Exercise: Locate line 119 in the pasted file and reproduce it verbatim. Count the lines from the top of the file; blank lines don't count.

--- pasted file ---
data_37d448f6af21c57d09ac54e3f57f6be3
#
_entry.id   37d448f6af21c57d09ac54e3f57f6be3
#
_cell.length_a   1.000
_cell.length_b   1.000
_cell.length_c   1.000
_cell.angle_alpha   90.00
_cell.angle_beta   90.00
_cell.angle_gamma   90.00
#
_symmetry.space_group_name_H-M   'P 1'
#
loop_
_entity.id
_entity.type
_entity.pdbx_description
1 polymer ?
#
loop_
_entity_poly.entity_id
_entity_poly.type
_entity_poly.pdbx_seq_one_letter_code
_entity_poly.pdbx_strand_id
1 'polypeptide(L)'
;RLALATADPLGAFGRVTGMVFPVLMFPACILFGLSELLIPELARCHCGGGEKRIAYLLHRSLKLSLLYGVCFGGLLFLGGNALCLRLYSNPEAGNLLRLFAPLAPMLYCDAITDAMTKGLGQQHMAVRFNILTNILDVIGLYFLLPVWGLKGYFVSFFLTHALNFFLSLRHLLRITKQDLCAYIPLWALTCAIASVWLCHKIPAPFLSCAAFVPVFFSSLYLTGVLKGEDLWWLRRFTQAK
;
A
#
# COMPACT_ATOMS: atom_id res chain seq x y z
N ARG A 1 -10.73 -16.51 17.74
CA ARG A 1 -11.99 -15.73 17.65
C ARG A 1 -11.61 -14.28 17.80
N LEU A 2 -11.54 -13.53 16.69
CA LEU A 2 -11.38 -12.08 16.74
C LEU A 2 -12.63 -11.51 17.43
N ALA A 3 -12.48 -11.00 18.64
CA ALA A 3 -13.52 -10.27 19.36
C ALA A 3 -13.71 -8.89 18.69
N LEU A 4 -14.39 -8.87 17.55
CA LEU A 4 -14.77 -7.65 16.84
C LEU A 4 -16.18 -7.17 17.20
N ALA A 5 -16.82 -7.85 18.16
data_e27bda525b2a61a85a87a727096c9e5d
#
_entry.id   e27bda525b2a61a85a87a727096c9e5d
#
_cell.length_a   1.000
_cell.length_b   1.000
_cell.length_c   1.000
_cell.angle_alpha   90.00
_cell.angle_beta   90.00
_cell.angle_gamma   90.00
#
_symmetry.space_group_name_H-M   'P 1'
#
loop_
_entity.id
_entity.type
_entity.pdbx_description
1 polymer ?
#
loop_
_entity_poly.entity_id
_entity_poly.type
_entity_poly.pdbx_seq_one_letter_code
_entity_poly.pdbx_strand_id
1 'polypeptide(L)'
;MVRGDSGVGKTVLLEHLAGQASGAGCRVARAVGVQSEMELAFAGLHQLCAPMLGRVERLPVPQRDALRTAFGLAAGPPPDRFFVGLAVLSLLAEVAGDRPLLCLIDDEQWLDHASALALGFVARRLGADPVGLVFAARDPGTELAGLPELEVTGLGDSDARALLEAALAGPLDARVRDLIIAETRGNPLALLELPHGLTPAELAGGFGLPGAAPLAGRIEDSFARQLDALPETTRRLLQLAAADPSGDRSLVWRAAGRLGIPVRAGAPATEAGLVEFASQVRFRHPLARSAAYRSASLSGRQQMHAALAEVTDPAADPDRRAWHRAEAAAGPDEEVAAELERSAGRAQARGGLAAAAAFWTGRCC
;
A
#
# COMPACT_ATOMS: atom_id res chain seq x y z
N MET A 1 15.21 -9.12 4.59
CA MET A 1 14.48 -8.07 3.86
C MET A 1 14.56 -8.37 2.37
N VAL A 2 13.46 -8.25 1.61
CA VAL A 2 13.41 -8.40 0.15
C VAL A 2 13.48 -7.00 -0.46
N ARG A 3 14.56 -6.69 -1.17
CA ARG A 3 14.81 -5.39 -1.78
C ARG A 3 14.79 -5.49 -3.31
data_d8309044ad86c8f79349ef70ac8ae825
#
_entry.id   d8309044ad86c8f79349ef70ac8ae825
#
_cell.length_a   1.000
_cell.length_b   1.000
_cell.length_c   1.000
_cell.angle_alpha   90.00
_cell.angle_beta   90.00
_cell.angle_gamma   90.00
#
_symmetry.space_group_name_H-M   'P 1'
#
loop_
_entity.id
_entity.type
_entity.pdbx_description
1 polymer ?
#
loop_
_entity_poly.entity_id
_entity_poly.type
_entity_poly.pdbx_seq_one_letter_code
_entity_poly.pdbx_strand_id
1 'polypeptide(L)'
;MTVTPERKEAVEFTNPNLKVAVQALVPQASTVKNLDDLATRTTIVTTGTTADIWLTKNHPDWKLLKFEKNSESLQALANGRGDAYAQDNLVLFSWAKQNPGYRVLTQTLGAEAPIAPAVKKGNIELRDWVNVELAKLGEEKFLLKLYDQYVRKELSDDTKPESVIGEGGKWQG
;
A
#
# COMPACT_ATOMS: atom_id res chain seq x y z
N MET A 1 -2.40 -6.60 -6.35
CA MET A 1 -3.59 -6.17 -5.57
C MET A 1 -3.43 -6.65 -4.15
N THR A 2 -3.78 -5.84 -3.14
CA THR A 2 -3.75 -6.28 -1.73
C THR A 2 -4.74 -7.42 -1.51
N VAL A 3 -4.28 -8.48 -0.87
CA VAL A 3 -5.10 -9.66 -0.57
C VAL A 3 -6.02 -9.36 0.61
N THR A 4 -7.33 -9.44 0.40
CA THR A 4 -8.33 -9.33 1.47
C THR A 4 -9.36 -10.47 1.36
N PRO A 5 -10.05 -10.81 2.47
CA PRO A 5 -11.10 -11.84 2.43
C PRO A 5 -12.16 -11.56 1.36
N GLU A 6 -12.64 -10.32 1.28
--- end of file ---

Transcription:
N VAL A 3 -4.28 -8.48 -0.87